Cloning has been around since when Robert Briggs and Thomas King externally fertilized and developed a leopard frog using somatic cell nuclear transfer. Though scientists had discussed the need for communication about the ethical ramifications of cloning since as early as , it was not until the successful cloning of a sheep named Dolly in that cloning came to the forefront of scientific and societal discussion.

As a result of the continuity of fast-paced scientific discovery, the issues surrounding cloning of both animals and humans remain a hot topic, with people divided on both sides of the controversy.

From the production of vaccines to organ regrowth for transplantation, cloning from stem cells can improve people's health. In regards to the cloning of whole organisms, however, the benefits are largely found in increasing nutrition derived from food. In the United States, you frequently see whole organism cloning in the genetically modified foods you eat, which are FDA approved and not limited to plants but also to animals such as cloned pigs modified to be a source of omega-3 fatty acids that usually come from fish and certain seeds.

Additionally, the replacement of dead or dying household pets and children with genetic disorders, termed ''reproductive cloning,'' has become a social argument in favor of cloning.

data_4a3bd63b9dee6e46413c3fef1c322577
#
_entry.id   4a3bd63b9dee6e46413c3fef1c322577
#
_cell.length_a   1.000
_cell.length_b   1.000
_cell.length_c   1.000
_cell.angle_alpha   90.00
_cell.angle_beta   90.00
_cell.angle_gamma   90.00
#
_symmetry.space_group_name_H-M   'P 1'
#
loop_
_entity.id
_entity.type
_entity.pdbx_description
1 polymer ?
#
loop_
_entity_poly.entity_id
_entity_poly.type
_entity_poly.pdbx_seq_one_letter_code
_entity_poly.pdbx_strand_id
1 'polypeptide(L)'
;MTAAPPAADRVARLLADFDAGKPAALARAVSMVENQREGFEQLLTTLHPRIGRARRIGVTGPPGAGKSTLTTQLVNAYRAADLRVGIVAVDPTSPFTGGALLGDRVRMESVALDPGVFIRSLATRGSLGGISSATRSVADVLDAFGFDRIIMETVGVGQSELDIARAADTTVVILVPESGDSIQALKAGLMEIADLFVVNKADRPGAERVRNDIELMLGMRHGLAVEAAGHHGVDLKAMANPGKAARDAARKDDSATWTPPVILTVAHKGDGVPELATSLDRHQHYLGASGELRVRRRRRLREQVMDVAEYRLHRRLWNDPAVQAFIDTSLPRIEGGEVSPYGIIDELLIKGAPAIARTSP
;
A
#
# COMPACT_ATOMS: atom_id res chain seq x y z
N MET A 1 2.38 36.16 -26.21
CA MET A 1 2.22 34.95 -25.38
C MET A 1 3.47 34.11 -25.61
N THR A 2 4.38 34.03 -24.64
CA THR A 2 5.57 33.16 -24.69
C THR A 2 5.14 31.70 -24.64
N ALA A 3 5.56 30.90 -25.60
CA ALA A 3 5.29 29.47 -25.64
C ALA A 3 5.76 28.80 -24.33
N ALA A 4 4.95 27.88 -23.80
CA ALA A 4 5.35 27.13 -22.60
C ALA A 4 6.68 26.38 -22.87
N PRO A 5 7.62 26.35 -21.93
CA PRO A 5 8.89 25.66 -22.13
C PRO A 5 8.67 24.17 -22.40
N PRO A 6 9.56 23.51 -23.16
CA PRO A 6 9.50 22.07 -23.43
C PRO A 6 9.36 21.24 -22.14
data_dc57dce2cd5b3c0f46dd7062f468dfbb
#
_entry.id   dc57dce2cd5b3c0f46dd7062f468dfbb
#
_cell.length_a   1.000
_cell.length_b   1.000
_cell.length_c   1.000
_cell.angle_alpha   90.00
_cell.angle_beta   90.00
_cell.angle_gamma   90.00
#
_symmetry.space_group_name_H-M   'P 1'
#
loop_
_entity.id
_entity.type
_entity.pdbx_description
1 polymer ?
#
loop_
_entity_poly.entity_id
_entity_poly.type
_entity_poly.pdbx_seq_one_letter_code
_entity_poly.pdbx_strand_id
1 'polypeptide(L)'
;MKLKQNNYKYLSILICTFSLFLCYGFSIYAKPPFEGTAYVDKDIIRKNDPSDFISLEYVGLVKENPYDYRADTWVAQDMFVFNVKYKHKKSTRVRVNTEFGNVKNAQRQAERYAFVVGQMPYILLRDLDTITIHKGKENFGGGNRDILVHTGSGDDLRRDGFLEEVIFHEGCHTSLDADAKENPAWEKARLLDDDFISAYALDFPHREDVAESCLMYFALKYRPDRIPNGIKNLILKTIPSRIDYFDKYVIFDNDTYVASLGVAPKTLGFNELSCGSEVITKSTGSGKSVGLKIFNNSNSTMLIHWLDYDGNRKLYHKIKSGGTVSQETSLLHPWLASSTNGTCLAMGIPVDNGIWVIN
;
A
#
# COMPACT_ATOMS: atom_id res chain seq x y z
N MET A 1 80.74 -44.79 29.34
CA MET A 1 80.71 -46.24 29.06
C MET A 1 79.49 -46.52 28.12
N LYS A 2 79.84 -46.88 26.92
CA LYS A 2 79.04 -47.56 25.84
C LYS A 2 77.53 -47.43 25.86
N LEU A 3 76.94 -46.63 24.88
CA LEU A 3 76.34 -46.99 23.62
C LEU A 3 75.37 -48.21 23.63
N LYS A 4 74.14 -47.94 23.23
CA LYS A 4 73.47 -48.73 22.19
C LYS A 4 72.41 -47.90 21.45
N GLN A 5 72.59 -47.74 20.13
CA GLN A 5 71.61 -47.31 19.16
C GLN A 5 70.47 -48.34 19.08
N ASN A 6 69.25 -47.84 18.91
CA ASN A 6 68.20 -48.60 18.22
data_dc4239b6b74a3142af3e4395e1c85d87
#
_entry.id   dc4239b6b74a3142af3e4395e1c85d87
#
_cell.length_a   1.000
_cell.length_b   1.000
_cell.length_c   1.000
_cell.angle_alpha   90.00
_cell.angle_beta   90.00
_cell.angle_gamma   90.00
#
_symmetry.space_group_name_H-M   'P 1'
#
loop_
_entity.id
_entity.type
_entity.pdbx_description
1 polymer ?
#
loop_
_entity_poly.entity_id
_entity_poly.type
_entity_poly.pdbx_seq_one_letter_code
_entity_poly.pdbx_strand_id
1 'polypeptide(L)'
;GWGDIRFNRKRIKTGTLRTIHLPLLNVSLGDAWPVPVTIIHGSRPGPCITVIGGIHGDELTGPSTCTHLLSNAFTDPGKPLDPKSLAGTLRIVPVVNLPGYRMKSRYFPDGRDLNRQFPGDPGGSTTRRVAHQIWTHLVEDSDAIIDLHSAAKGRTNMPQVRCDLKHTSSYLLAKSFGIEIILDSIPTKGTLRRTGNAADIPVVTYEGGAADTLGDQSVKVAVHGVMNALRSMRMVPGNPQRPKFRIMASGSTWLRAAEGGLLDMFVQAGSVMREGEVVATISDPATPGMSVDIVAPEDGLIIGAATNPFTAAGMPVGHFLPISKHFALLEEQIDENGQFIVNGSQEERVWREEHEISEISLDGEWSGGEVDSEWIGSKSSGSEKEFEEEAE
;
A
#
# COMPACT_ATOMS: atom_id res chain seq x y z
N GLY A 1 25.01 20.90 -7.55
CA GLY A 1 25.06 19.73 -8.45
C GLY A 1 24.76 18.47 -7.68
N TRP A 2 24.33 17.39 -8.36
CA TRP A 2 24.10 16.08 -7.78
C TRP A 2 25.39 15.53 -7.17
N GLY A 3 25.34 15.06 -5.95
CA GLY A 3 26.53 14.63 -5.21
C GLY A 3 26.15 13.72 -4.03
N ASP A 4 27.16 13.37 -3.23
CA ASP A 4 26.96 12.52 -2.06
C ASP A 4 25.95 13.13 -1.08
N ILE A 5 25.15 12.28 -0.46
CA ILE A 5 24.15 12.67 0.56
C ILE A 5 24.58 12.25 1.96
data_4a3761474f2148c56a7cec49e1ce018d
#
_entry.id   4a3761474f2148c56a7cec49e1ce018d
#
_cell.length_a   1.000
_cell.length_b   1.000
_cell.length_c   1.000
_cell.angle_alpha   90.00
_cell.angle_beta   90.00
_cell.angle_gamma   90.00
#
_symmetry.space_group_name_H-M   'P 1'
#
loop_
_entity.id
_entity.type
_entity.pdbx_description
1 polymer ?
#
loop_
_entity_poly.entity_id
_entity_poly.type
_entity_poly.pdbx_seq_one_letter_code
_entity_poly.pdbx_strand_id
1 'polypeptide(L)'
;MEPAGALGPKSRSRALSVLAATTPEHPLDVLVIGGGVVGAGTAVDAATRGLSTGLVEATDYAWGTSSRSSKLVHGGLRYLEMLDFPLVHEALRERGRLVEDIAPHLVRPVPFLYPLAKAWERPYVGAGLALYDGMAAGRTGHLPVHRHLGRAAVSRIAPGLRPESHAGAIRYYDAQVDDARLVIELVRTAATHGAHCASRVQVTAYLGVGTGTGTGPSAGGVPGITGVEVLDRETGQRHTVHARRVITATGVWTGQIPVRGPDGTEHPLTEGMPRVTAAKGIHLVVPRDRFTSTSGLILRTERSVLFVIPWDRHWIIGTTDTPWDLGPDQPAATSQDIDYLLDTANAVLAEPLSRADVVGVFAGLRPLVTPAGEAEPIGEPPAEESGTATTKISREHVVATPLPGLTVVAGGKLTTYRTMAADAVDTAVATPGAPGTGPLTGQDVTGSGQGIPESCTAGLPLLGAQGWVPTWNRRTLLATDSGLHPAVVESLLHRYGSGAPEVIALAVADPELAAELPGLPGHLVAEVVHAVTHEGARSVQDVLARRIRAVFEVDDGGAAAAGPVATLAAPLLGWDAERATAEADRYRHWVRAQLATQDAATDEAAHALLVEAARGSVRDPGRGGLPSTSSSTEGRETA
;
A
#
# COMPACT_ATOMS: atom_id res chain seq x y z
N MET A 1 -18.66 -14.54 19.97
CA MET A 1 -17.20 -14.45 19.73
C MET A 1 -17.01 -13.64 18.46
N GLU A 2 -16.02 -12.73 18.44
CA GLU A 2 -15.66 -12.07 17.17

In fact, in a company devoted solely to the cloning of household pets opened, and though it closed after only a short, two-year stint, some people continue to see this as a valuable route for cloning research.

From a religious standpoint, many argue that the act of cloning makes humans God, an equality not viewed as appropriate as humans lack omniscience. Morally, the arguments are more broad. The ethics of animal research come into play, where many, such as the moral philosopher Peter Singer, believe that all animals are created equal, suggesting animal testing in science should be completely eliminated.

The possibilities of unforeseen health risks in cloned organisms and potential negative effects of decreased genetic variation on the human gene pool are seen as ethical causes for concern in addition to the mixed ethical and social consideration of increasing population sizes when worldwide resource availability is a problem.

The social issues of cloning tend to focus on human clones in terms of both availability of cloning technology and integration of clones into society.

Reproductive cloning raises the question of cost and who should have access. However, the biggest social argument is that cloning negates a person's right to individuality and ignores the potential psychological effects of such a parentless and de-individualized identity.

Legally, funding has always been a concern for cloning research. Many believe the government and taxpayer money should not support research not agreed upon by a clear majority, and in this respect, the U. Congress has continued to prohibit use of taxpayer dollars for any research that may result in the death of human embryos. However, reproductive animal cloning continues not just in the U. The biggest legal issues concerning animal clones are who should be responsible for and at what depth there should be oversight and accountability, as well as the legal right to patent live organisms.

Tiffany Andras received her bachelor's and master's degrees from Georgia Tech in Biology and Biochemistry. Her work was first published in the "Journal of Chemical Ecology" as both a full-length article and the journal's cover.

She has been writing professionally since , with articles spanning topics from French culture to nutrition and brain disorders. Regardless of how old we are, we never stop learning. Classroom is the educational resource for people of all ages.